"When that thing exploded I took off running." TC Lemons was in full flight. It was unusual for Lemons to move so fast, but he was running like an Olympic sprinter. "All I could think was that the old man was hurt, and that had me really worried."


Tim Ditt - Richard Tharp lane, Tower Side Stands

Timothy Daniel Ditt, age 17, with his fingers in his ears turned slightly to the left in anticipation of the final race towards the tracks end was suddenly hit on the left side of his chest and left arm that spun him violently around. Blood sprayed out of his left arm as it hung by only an inch of skin from his bicep. The shock of the sudden and massive blood loss from having his arm almost cut clean off had Tim screaming in horror.

The crowd around him cleared away from him as the spraying blood covered everything. A man ran down from the top of the stands and laid Tim Ditt down. Moments later another man stuck his thumb into Tim's armpit to slow the blood loss and save his life. Tim looked up at the man trying to stop the arterial flow and went unconscious.

Tim Ditt never saw Garlits' dragster explode, or the part that hit him.


Bob Creitz - Richard Tharp lane

Bob Creitz remembers the moment, "I was standing next to John Wiebe behind the left lane. As soon as I saw Garlits explode and tumble over and land near by the guardrail, I looked up to my left and saw this guy pumping blood out on the track. A piece of shrapnel hit this guy up by the left shoulder and must have hit an artery cause he was pumping blood out on the track. He was standing right there above the track real close, ya know. I do remember that real clear. That has been in my mind ever since it happened." - Bob Creitz


Todd Hutcheson - Don Garlits lane, Spectator side

I heard some guy behind me say, "Hey kid, you'd better get back from the fence." No, not me. I'd stay until Big Daddy is long gone. He rolled gently to the lights. I looked right into his facemask. It was 5:25 PM on the Lions Clock. Whaaap! The concussion from the blast hit me and hot oil splattered on my face and chest. Last thing that I saw was the Swamp Rat broke in half and the back end with Garlits in it flipped up and forward.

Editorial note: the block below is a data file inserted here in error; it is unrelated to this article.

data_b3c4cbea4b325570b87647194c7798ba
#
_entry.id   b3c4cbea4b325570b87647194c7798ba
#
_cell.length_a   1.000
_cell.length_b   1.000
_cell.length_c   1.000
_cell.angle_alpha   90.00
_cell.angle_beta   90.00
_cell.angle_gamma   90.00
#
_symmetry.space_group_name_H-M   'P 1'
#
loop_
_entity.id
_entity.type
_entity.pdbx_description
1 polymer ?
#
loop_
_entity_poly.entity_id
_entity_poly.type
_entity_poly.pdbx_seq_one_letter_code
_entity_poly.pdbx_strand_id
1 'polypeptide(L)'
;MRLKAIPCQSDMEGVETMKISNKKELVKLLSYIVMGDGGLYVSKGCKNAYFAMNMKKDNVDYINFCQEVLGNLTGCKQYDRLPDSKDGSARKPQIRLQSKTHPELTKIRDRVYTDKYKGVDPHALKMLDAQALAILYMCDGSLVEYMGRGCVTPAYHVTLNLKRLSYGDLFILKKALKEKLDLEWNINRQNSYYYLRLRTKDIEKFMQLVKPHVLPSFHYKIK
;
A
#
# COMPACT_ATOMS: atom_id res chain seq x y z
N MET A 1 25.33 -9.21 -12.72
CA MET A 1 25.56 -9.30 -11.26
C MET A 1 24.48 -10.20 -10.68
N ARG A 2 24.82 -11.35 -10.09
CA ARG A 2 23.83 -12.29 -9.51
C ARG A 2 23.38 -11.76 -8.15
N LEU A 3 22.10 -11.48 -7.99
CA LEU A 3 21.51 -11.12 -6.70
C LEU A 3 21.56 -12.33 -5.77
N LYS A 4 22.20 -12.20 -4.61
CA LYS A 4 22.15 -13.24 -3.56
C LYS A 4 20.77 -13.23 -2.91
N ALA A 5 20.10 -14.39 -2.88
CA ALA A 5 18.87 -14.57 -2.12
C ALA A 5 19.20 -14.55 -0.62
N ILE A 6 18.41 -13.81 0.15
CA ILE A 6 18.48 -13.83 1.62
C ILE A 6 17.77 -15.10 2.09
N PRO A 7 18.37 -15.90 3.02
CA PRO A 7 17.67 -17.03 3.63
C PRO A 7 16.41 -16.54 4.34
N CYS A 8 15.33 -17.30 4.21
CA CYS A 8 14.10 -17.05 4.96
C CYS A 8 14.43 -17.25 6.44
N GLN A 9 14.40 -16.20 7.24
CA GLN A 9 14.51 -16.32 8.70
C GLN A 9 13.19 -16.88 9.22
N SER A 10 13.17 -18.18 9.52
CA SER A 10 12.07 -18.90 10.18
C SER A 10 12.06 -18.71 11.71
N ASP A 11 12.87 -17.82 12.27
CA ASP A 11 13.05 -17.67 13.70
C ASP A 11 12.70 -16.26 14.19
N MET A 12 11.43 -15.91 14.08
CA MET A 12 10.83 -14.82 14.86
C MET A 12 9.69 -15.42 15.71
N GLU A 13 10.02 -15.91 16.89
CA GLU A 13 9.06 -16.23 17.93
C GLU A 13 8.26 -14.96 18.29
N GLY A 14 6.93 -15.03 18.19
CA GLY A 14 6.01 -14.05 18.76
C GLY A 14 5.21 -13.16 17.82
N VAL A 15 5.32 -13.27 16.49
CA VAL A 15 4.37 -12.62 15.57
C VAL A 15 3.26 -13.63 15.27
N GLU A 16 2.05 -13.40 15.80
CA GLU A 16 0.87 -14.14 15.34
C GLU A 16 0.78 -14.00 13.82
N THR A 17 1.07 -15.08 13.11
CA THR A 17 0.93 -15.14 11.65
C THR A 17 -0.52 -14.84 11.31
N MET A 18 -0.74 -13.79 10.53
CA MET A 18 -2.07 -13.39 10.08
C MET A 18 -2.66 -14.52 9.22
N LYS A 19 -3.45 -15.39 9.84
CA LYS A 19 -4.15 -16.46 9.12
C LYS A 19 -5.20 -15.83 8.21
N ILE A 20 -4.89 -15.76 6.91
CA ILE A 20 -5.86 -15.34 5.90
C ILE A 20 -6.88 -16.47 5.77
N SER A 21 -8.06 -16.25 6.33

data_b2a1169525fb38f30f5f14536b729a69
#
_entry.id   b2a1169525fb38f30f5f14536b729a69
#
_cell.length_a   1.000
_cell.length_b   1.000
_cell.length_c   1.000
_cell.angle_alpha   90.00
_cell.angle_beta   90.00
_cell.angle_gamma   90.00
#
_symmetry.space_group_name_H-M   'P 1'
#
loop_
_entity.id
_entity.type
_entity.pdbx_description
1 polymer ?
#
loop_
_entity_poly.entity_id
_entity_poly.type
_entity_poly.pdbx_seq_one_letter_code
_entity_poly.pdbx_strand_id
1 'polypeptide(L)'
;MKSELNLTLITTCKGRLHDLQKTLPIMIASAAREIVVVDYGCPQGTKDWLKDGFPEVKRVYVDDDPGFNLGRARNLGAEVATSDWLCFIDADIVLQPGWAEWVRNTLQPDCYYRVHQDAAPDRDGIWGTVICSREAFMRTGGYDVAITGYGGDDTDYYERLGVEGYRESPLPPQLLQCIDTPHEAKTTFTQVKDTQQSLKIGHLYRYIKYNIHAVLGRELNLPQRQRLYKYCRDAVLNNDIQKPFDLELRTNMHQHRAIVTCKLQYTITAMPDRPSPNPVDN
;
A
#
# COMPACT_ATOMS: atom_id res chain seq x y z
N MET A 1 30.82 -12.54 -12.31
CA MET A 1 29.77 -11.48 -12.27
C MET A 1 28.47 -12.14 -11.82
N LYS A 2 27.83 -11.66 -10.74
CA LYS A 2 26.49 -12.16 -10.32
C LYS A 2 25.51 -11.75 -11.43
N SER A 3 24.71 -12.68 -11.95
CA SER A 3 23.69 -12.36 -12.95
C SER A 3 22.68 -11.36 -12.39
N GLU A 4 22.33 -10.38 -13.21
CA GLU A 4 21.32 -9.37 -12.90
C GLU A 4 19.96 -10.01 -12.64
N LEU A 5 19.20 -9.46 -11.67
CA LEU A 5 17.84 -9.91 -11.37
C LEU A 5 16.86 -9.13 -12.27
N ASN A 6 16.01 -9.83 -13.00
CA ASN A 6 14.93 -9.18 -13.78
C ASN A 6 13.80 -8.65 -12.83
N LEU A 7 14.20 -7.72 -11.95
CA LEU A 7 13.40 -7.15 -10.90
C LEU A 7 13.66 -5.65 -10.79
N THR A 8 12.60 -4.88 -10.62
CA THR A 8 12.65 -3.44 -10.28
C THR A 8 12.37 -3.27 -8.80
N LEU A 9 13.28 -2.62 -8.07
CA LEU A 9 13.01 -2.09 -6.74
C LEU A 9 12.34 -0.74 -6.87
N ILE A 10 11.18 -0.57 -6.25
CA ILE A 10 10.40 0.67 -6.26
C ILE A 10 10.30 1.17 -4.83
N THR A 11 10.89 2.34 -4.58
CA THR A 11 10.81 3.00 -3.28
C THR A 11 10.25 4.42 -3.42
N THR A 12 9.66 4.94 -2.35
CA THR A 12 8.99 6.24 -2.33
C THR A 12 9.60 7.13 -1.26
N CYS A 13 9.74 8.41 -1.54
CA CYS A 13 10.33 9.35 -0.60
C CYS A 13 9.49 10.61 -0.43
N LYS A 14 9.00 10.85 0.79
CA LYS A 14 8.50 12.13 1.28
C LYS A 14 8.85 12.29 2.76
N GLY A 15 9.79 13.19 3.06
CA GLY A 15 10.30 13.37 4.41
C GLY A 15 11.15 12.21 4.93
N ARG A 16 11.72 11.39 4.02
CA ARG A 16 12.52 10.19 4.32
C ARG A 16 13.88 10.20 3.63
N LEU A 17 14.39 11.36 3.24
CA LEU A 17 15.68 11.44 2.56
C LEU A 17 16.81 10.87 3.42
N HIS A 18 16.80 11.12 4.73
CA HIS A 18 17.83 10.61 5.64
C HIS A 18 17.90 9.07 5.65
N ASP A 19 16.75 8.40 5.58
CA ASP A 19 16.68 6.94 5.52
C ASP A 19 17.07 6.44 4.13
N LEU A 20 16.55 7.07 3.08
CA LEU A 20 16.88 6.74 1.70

The blast pushed me backwards and my fingers let go of the fence. I wasn't hurt, just stunned. My ears rang and I did a mental check of my health. People rushed past me to see the spectacle of what had happened.

"Is he alive? What happened? My God, look at that! You OK Don?" I heard these things from the rushing crowd. There was no way I could fight my way back to the front to see for myself. I was 17 years old, same age as Tim Ditt.

Sliding down track, Swamp Rat 13, now severely damaged and split in two, is the main focus for all close by who spring into action and rush to the car.


Skidding to a stop, the twisted wreck of the car shows just how devastating the accident is. On the move and heading to the car as fast as they can run are T.C. Lemons and Larry Sutton. They will be the first to arrive at the now semi-conscious and badly injured Garlits. Sutton had the presence of mind to pick up a fire extinguisher before he headed down track


Garlits - Awakening to it all

Garlits continues and says he was awake by this time, "Mickey Thompson came up there, and he looked at my foot. You couldn't actually see my foot with the boots and all, but you could see it was all mangled up. So Mickey Thompson took that leg up under his arm just like that so I couldn't see it while they unbuckled me and got me out of the car."


TC - On the Spot

"I can move fast, if I have to. The old man was dangling his arms out of the roll cage real dazed like. Mickey Thompson, he ran up fast and helped with the old man's bloodied foot, tucked it up under his arm so Garlits couldn't see it."


Larry Sutton (left) with the fire extinguisher races to Garlits and the two halves of the Swamp Rat 13. Right behind him is faithful TC Lemons, Garlits best friend and team mate. TC moved around to the upright roll cage.

The 426 Dodge Hemi is still running with the remaining fuel in the line, even though the fuel valve is off. Sutton and Lemons arrived so fast that a few couplers and rings are still rolling around. There was no fire in the aftermath.

With plenty of help on the scene, Larry Sutton eyes a hurt spectator (Tim Ditt) in the Tower Side stands. Sutton hurries to help.


Mickey (on the left), TC (back to camera), Douglas Kruse, Pete with the other fire extinguisher and with some help from photographer John Ewald, free Don Garlits from his protective gear and gently lift him from the chrome molly cage.


John Ewald - Photographer

John Ewald said, "He was like dead weight, he was out of it, glassy eyed. There were so many people around, but the ambulance crew took over and I got out of the way." Garlits obvious agony was very clear to see. McEwen was at his side.


Tom McEwen - Helping Hands

McEwen moved in and held Garlits hand. Tom knew he had to keep Garlits alert.
McEwen: "Don it's Tom, relax buddy, the ambulance is here." Don squeezed Tom's hand tight. They had been close friends for years and years. Garlits was struggling not to scream out. The pain was horrific.

Mickey, Kruse and 'TC' lifted Garlits onto the waiting stretcher in the ambulance. Trudy Thompson put a tourniquet on his leg to stop the bleeding.

McEwen: "Take it easy pal, I'm here, I'll take care of everything, don't worry about nothing, just relax." Again Don squeezed hard, holding his anguish in.